Belgium in the Eurovision Song Contest 2000

  (Redirected from Envie de vivre)

Belgium was represented by Nathalie Sorce with the song "Envie de vivre" at the 2000 Eurovision Song Contest, which took place in Stockholm on 13 May. Sorce was the winner of the Belgian national final for the contest, held in Brussels on 18 February.

Eurovision Song Contest 2000
Country Belgium
National selection
Selection processFinale Nationale Concours Eurovision de la Chanson 2000
Selection date(s)18 February 2000
Selected entrantNathalie Sorce
Selected song"Envie de vivre"
Selected songwriter(s)Silvio Pezzuto
Finals performance
Final result24th, 2 points
Belgium in the Eurovision Song Contest
◄1999 2000 2002►

French-language broadcaster RTBF was in charge of the selection of the Belgian entry for the 2000 Contest.

Before EurovisionEdit

Finale Nationale Concours Eurovision de la Chanson 2000Edit

The final took place on 18 February 2000 at the RTBF Studio 6, hosted by Jean-Pierre Hautier. A public televote determined the winner, "Envie de vivre" performed by Nathalie Sorce. The results of the public televote were revealed by Belgium's six regions (four Walloon provinces with votes from Namur and Luxembourg being combined, a "Rest of Belgium" region covering the five Flemish provinces, and Brussels) and led to the victory of Sorce by a margin of over 3,500 votes.[1]

Final – 18 February 2000
Draw Artist Song Songwriter(s) Televote Place
1 Maria Canel "Et si..." Maria Canel Ferreiro, Patrice de Matos de Morais 2,518 10
2 Géraldine Cozier "Ma voie" Geraldine Cozier, Cécile Delamarre, Pascal Noel, Philippe Libois 8,371 5
3 Gerlando "Rêve" Fernando de Meersman, Hughes Maréchal 4,002 9
4 Sabrina Klinkenberg "Tout ce que je suis" Alexis Vanderheyden, Jacques Broun 11,085 3
5 La Teuf "Soldat de l'amour" Alec Mansion 6,216 6
6 Mezzo Mezzo "Belgicanos" Silvio Pezzuto, Michel Ianiri, Juan Gonzalez 10,750 4
7 Christel Pagnoul "Pour la vie" Francis Goya, Ralph Benatar, Christel Pagnoul, Valérie Weyer 6,066 7
8 Frédéric Reynaerts "Le nomade m'a dit" Frédéric Reynaerts 17,774 2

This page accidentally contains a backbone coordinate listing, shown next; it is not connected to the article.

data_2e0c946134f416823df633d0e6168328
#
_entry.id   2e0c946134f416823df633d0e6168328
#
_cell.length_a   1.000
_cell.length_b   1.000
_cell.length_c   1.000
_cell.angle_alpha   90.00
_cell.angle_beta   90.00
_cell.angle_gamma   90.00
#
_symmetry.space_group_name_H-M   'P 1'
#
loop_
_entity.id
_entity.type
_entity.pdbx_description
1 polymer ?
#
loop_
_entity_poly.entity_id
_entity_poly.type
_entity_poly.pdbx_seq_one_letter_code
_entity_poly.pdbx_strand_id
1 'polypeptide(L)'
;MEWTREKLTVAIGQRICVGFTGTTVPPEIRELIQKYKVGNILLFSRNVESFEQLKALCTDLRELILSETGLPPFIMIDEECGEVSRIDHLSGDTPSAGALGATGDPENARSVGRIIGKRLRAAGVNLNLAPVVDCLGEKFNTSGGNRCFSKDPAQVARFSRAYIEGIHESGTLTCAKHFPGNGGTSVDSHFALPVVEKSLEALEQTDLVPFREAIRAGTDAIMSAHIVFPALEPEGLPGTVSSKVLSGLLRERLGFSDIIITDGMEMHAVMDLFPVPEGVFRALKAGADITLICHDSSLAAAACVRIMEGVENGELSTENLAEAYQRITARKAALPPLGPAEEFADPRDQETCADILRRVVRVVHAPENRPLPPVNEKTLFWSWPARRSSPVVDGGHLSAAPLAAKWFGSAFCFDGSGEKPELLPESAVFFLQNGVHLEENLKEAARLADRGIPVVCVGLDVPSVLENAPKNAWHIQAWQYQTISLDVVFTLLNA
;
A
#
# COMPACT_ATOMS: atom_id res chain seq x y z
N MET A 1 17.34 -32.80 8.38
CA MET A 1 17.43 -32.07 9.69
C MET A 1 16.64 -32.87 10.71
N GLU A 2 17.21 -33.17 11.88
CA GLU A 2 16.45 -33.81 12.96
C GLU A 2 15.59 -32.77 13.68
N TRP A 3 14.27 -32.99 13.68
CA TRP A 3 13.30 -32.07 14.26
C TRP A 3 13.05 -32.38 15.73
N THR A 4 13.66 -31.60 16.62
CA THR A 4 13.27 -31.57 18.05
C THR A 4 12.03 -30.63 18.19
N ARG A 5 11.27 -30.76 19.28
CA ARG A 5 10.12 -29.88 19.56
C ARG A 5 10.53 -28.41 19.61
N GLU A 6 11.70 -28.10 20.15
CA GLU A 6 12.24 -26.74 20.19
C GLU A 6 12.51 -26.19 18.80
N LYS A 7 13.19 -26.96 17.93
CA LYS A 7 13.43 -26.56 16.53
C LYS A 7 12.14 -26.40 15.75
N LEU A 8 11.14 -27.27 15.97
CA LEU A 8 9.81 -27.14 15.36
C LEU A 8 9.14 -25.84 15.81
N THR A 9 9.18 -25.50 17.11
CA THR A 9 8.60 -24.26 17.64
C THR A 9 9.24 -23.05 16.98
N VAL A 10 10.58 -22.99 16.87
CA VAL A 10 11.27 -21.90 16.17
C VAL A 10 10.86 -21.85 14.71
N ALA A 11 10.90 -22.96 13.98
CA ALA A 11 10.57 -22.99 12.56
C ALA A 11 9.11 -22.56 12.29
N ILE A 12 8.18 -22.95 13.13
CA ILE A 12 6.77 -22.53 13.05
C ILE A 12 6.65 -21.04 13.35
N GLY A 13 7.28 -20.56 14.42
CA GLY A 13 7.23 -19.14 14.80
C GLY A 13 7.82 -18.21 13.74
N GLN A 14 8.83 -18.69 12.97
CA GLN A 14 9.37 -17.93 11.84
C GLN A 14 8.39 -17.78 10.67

9 Nathalie Sorce "Envie de vivre" Silvio Pezzuto 21,362 1
10 Triana "Donne" Roberto D'Angelo, Filippo di Maira 5,270 8
Detailed Regional Televoting Results
Draw Song Walloon
Brabant
Hainaut Namur and
Luxembourg
Liège Rest of
Belgium
Brussels Total
1 "Et si..." 163 63 142 68 48 2,035 2,518
2 "Ma voie" 368 2,042 2,782 1,072 228 1,879 8,371
3 "Rêve" 103 1,313 263 360 563 1,427 4,002
4 "Tout ce que je suis" 292 809 393 7,906 114 1,571 11,085
5 "Soldat de l'amour" 290 727 731 1,489 146 2,833 6,216
6 "Belgicanos" 424 3,962 848 1,109 497 3,910 10,750
7 "Pour la vie" 340 681 221 742 456 3,626 6,066
8 "Le nomade m'a dit" 956 2,497 1,988 3,137 2,225 6,971 17,774
9 "Envie de vivre" 910 8,305 2,243 3,360 950 5,594 21,362
10 "Donne" 91 629 211 3,361 47 931 5,270

ControversyEdit

After the final, there was initially some degree of uncertainty about the disproportionately high number of votes to Sabrina Klinkenberg from the province of Liège, but RTBF subsequently confirmed that it was correct, citing the fact that Klinkenberg was a native of that province as the most probable explanation, and pointing out that Sorce had also received an exceptionally high number of votes from her home province of Hainaut.

At EurovisionEdit

On the night of the final Sorce performed 10th in the running order, following Russia and preceding Cyprus. A somewhat shrill and at times off-key vocal performance, combined with a much-criticised choice of outfit, contributed towards an ignominious result, with only 2 points received and a last place finish of the 24 entrants, the eighth time that Belgium had finished at the foot of the Eurovision scoreboard.[2] The 12 points from the Belgian televote were awarded to Latvia.[3]

VotingEdit

ReferencesEdit

  1. ^ ESC National Finals database 2000
  2. ^ "Final of Stockholm 2000". European Broadcasting Union. Archived from the original on 10 April 2021. Retrieved 10 April 2021.
  3. ^ ESC History - Belgium 2000
  4. ^ a b "Results of the Final of Stockholm 2000". European Broadcasting Union. Archived from the original on 10 April 2021. Retrieved 10 April 2021.

External linksEdit